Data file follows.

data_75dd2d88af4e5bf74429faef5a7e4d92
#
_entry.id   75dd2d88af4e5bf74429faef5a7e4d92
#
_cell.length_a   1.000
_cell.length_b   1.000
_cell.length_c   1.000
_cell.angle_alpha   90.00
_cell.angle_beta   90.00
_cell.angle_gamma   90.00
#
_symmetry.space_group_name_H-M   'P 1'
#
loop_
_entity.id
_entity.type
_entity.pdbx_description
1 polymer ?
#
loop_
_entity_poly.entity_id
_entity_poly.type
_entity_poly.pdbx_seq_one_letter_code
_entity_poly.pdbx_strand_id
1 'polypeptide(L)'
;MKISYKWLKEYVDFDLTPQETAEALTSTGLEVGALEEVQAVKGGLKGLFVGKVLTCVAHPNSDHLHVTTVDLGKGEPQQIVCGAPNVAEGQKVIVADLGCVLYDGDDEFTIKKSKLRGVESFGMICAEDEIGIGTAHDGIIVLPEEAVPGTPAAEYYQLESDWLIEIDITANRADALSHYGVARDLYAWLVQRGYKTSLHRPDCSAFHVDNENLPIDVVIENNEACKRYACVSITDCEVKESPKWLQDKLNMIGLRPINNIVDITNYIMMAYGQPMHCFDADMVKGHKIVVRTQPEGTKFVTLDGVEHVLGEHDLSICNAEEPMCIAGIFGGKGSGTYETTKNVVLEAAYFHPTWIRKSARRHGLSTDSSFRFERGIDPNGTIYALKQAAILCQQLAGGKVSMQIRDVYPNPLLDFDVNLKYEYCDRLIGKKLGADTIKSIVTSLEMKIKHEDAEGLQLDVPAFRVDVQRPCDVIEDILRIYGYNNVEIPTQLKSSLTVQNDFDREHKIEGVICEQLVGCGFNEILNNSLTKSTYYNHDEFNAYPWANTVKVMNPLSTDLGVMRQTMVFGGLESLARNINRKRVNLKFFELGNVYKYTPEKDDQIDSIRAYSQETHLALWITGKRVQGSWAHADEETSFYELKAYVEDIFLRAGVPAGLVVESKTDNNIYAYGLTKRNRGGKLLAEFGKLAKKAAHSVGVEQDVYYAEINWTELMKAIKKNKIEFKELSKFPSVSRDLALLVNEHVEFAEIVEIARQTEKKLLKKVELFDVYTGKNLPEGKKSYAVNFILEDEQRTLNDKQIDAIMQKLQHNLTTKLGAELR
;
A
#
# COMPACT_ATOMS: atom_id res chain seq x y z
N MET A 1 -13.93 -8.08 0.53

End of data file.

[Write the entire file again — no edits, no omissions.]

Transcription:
data_75dd2d88af4e5bf74429faef5a7e4d92
#
_entry.id   75dd2d88af4e5bf74429faef5a7e4d92
#
_cell.length_a   1.000
_cell.length_b   1.000
_cell.length_c   1.000
_cell.angle_alpha   90.00
_cell.angle_beta   90.00
_cell.angle_gamma   90.00
#
_symmetry.space_group_name_H-M   'P 1'
#
loop_
_entity.id
_entity.type
_entity.pdbx_description
1 polymer ?
#
loop_
_entity_poly.entity_id
_entity_poly.type
_entity_poly.pdbx_seq_one_letter_code
_entity_poly.pdbx_strand_id
1 'polypeptide(L)'
;MKISYKWLKEYVDFDLTPQETAEALTSTGLEVGALEEVQAVKGGLKGLFVGKVLTCVAHPNSDHLHVTTVDLGKGEPQQIVCGAPNVAEGQKVIVADLGCVLYDGDDEFTIKKSKLRGVESFGMICAEDEIGIGTAHDGIIVLPEEAVPGTPAAEYYQLESDWLIEIDITANRADALSHYGVARDLYAWLVQRGYKTSLHRPDCSAFHVDNENLPIDVVIENNEACKRYACVSITDCEVKESPKWLQDKLNMIGLRPINNIVDITNYIMMAYGQPMHCFDADMVKGHKIVVRTQPEGTKFVTLDGVEHVLGEHDLSICNAEEPMCIAGIFGGKGSGTYETTKNVVLEAAYFHPTWIRKSARRHGLSTDSSFRFERGIDPNGTIYALKQAAILCQQLAGGKVSMQIRDVYPNPLLDFDVNLKYEYCDRLIGKKLGADTIKSIVTSLEMKIKHEDAEGLQLDVPAFRVDVQRPCDVIEDILRIYGYNNVEIPTQLKSSLTVQNDFDREHKIEGVICEQLVGCGFNEILNNSLTKSTYYNHDEFNAYPWANTVKVMNPLSTDLGVMRQTMVFGGLESLARNINRKRVNLKFFELGNVYKYTPEKDDQIDSIRAYSQETHLALWITGKRVQGSWAHADEETSFYELKAYVEDIFLRAGVPAGLVVESKTDNNIYAYGLTKRNRGGKLLAEFGKLAKKAAHSVGVEQDVYYAEINWTELMKAIKKNKIEFKELSKFPSVSRDLALLVNEHVEFAEIVEIARQTEKKLLKKVELFDVYTGKNLPEGKKSYAVNFILEDEQRTLNDKQIDAIMQKLQHNLTTKLGAELR
;
A
#
# COMPACT_ATOMS: atom_id res chain seq x y z
N MET A 1 -13.93 -8.08 0.53